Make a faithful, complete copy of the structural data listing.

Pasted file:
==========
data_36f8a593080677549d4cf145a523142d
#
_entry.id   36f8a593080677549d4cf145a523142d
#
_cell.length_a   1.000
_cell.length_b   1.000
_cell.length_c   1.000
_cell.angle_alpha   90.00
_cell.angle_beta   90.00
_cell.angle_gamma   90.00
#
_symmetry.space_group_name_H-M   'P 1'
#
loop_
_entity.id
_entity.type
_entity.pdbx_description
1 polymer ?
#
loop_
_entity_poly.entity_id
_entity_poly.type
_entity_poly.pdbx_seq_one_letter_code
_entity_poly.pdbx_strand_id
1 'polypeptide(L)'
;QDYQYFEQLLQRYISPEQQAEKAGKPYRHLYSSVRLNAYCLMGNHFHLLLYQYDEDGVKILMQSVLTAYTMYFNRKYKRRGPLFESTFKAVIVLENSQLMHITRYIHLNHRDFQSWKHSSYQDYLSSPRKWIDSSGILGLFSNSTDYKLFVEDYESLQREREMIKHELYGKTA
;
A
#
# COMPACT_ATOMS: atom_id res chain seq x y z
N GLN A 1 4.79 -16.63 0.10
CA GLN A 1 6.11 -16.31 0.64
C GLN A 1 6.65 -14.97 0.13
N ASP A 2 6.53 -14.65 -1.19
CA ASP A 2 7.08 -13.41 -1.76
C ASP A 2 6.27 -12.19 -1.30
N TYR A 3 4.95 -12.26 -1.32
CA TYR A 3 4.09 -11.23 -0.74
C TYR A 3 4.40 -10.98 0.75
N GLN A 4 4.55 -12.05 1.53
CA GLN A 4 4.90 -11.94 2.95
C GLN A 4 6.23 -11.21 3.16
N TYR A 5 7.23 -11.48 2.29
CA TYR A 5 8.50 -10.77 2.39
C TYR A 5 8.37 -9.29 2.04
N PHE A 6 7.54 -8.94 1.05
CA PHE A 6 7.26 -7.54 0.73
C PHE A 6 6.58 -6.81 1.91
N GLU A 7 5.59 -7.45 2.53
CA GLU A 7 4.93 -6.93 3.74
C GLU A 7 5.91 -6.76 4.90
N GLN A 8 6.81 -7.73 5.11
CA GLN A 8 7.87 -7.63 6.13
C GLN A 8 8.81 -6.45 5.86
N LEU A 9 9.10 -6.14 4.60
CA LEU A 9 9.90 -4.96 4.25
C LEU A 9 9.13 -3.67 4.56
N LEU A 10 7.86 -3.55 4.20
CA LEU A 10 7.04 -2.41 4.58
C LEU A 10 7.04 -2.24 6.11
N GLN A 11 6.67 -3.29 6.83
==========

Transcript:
data_36f8a593080677549d4cf145a523142d
#
_entry.id   36f8a593080677549d4cf145a523142d
#
_cell.length_a   1.000
_cell.length_b   1.000
_cell.length_c   1.000
_cell.angle_alpha   90.00
_cell.angle_beta   90.00
_cell.angle_gamma   90.00
#
_symmetry.space_group_name_H-M   'P 1'
#
loop_
_entity.id
_entity.type
_entity.pdbx_description
1 polymer ?
#
loop_
_entity_poly.entity_id
_entity_poly.type
_entity_poly.pdbx_seq_one_letter_code
_entity_poly.pdbx_strand_id
1 'polypeptide(L)'
;QDYQYFEQLLQRYISPEQQAEKAGKPYRHLYSSVRLNAYCLMGNHFHLLLYQYDEDGVKILMQSVLTAYTMYFNRKYKRRGPLFESTFKAVIVLENSQLMHITRYIHLNHRDFQSWKHSSYQDYLSSPRKWIDSSGILGLFSNSTDYKLFVEDYESLQREREMIKHELYGKTA
;
A
#
# COMPACT_ATOMS: atom_id res chain seq x y z
N GLN A 1 4.79 -16.63 0.10
CA GLN A 1 6.11 -16.31 0.64
C GLN A 1 6.65 -14.97 0.13
N ASP A 2 6.53 -14.65 -1.19
CA ASP A 2 7.08 -13.41 -1.76
C ASP A 2 6.27 -12.19 -1.30
N TYR A 3 4.95 -12.26 -1.32
CA TYR A 3 4.09 -11.23 -0.74
C TYR A 3 4.40 -10.98 0.75
N GLN A 4 4.55 -12.05 1.53
CA GLN A 4 4.90 -11.94 2.95
C GLN A 4 6.23 -11.21 3.16
N TYR A 5 7.23 -11.48 2.29
CA TYR A 5 8.50 -10.77 2.39
C TYR A 5 8.37 -9.29 2.04
N PHE A 6 7.54 -8.94 1.05
CA PHE A 6 7.26 -7.54 0.73
C PHE A 6 6.58 -6.81 1.91
N GLU A 7 5.59 -7.45 2.53
CA GLU A 7 4.93 -6.93 3.74
C GLU A 7 5.91 -6.76 4.90
N GLN A 8 6.81 -7.73 5.11
CA GLN A 8 7.87 -7.63 6.13
C GLN A 8 8.81 -6.45 5.86
N LEU A 9 9.10 -6.14 4.60
CA LEU A 9 9.90 -4.96 4.25
C LEU A 9 9.13 -3.67 4.56
N LEU A 10 7.86 -3.55 4.20
CA LEU A 10 7.04 -2.41 4.58
C LEU A 10 7.04 -2.24 6.11
N GLN A 11 6.67 -3.29 6.83